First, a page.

Pillay believes this has had a deterrent effect. “Oh, it certainly has,” she told JusticeInfo. “The significance of the ICTR and ICTY rape decisions is that it had never happened before. The mentality in wars was really that women were trophies, part of the reward: you fight really hard, kill as many people as you can and then you can have the women. Except for some charges in the Japanese prosecution following Nuremberg (…), that prevailed for almost a century and almost 60 years after the UN was established. Women were viewed as trophies, as I say, as collateral damage.
“So what the decisions have done is clearly said these are war crimes, crimes against humanity. And in the Rwanda case of Akayesu, on which I shared the panel of trial judges, we found that because Tutsi women were being targeted for rape, it was with intention of destruction of the Tutsi group and therefore amounted to genocide. So these are historical developments. It’s true they were only a few cases. On the other hand, they were people in leadership positions who were charged. So that’s a huge milestone that has been reached. There’s never, ever going to be a going back on that, so that’s a gain. We can only move forward.”
DRC and Transitional Justice
“Obviously, people would say look at the huge incidence of sexual violence and rape of women but also of men in the DRC, so is it a deterrent?” says Pillay. “Now that’s where transitional mechanisms come in. We have to work on building strong institutions to counter these.”
The Democratic Republic of Congo (DRC), especially the east of the country, has been described in current times as the “rape capital of the world”. Research from the American Journal of Public Health says that in the DRC, 1,152 women are raped every day, or 48 women every hour. Despite the DRC’s conflict officially ending in 2003, fighting has never stopped, claiming more than five million lives since the war started nearly two decades ago. Sexual violence has continued throughout, and 12% of the female population are reported to have been raped at least once. The majority of perpetrators have not been punished.
UK newspaper The Independent, revealed in a June 2014 article some shocking testimony from perpetrators. “You see her, you catch her, you take her away and you have your way with her,” it quoted a soldier as saying. “Sometimes you kill her. When you finish raping, then you kill her child. When we rape, we feel free.”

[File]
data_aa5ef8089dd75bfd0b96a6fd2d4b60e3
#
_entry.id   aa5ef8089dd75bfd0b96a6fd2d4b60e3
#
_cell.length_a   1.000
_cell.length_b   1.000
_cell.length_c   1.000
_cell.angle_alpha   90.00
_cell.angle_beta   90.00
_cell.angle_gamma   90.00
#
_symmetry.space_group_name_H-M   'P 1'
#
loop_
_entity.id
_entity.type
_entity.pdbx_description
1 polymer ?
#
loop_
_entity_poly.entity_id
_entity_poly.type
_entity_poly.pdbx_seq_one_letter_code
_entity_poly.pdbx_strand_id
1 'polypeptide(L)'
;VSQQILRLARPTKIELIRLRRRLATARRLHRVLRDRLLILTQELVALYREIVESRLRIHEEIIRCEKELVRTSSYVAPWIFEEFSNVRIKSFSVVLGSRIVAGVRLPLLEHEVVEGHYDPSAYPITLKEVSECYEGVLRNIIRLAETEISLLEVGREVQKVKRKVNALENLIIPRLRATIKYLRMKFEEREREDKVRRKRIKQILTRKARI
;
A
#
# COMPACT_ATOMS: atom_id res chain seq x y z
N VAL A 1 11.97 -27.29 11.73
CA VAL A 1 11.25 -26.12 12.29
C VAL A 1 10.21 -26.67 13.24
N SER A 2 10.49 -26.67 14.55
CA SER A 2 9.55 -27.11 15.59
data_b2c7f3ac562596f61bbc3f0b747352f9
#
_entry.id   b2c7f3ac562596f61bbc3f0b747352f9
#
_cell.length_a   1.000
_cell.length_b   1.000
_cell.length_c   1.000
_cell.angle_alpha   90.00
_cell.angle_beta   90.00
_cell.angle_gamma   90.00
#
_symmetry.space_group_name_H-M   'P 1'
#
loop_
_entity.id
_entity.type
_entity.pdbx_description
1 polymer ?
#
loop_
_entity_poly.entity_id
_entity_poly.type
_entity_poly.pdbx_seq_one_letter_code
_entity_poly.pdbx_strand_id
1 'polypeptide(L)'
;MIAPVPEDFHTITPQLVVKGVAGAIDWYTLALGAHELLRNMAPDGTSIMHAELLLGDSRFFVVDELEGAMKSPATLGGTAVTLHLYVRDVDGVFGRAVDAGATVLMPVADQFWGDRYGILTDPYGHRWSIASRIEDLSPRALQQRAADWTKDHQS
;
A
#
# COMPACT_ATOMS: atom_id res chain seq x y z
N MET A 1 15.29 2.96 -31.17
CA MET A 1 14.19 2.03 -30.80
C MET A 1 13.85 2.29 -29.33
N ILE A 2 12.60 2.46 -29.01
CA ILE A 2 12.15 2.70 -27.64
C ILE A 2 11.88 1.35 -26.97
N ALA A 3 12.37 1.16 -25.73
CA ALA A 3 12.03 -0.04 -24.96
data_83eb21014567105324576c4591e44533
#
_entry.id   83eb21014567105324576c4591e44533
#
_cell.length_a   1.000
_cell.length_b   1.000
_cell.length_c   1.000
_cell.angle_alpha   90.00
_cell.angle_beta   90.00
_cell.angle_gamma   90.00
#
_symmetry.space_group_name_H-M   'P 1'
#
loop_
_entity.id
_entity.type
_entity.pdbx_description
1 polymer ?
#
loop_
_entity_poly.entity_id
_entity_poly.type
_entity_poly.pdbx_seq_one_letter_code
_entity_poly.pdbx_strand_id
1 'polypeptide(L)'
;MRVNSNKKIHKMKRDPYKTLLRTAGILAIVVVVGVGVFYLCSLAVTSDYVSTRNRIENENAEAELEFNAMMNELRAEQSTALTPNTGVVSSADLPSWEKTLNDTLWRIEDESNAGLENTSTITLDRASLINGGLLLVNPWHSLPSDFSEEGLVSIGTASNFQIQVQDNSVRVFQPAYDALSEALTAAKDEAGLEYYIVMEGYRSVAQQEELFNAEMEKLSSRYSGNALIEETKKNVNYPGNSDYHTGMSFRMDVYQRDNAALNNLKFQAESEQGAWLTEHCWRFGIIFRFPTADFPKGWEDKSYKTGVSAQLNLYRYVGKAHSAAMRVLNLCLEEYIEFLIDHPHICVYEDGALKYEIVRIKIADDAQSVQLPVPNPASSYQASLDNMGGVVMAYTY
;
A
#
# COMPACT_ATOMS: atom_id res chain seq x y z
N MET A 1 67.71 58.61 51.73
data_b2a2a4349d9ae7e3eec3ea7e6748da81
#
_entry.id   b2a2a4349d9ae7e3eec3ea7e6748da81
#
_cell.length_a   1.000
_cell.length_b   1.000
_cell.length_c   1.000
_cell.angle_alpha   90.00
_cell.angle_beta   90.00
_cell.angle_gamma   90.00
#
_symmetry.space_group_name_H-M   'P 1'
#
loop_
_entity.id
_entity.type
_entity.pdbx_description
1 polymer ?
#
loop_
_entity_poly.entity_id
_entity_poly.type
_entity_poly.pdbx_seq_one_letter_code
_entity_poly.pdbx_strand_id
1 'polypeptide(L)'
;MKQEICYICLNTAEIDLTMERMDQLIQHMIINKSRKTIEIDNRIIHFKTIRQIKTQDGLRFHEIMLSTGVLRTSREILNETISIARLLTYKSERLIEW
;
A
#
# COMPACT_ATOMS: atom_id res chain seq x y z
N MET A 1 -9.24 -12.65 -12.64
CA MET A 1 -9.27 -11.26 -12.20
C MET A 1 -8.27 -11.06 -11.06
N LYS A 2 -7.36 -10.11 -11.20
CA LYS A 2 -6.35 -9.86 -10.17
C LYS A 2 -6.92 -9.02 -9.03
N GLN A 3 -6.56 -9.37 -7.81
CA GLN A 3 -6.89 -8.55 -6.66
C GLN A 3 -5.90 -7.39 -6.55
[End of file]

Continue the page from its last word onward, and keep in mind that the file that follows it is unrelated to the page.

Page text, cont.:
Some efforts have been made at national level, including some rape charges before military courts. Also, mobile courts set up in the DRC in 2009 put a primary focus on sexual crimes. “I know that many organizations helped to have mobile courts and have some of these perpetrators prosecuted,” says Pillay, “but unfortunately in subsequent violence where M23 (rebel group) was active, they then freed all these perpetrators who had been convicted and sentenced, which is frustrating, but the message is that these crimes are ongoing, we cannot stop addressing them and looking for the evidence and involving women in that.”
A number of post-conflict countries have had Truth and Reconciliation Commissions, including Pillay’s native South Africa, Sierra Leone and Liberia. In Sierra Leone and Liberia, the TRCs produced extensive reports with recommendations including reparations for women and children victims of sexual violence in conflict. Yet successive governments have been slow to follow up.
“I would also make that criticism,” says Pillay. “Good recommendations made by TRC Commissions, made by commissions of inquiry (…), all of them make good recommendations, all urging reparation. And why are they urging reparation for the victims? Because that is the only way you rebuild, reconstruct your society. So it’s not just for the women victims alone, it’s for the greater benefit of society as a whole. (…) So I would criticize, constantly urge that governments should prioritize the prevention of violence against women, and once it occurs to protect women and to provide reparation.”
As UN High Commissioner for Human Rights, Pillay set up a panel that managed to reach remote areas of the DRC where high incidence of rape was occurring, and talk to victims. “They very much said to our team please don’t give us any money because the perpetrators will come to know and rob us and injure us again,” she says. “So we asked them what would they like. Some of them did support monuments to mark the events, schools for their children, but one group of women asked for a boat so that they could take their vegetable produce from the villages where they grew them to the market. You see, that’s why I say, we have to consult the women.”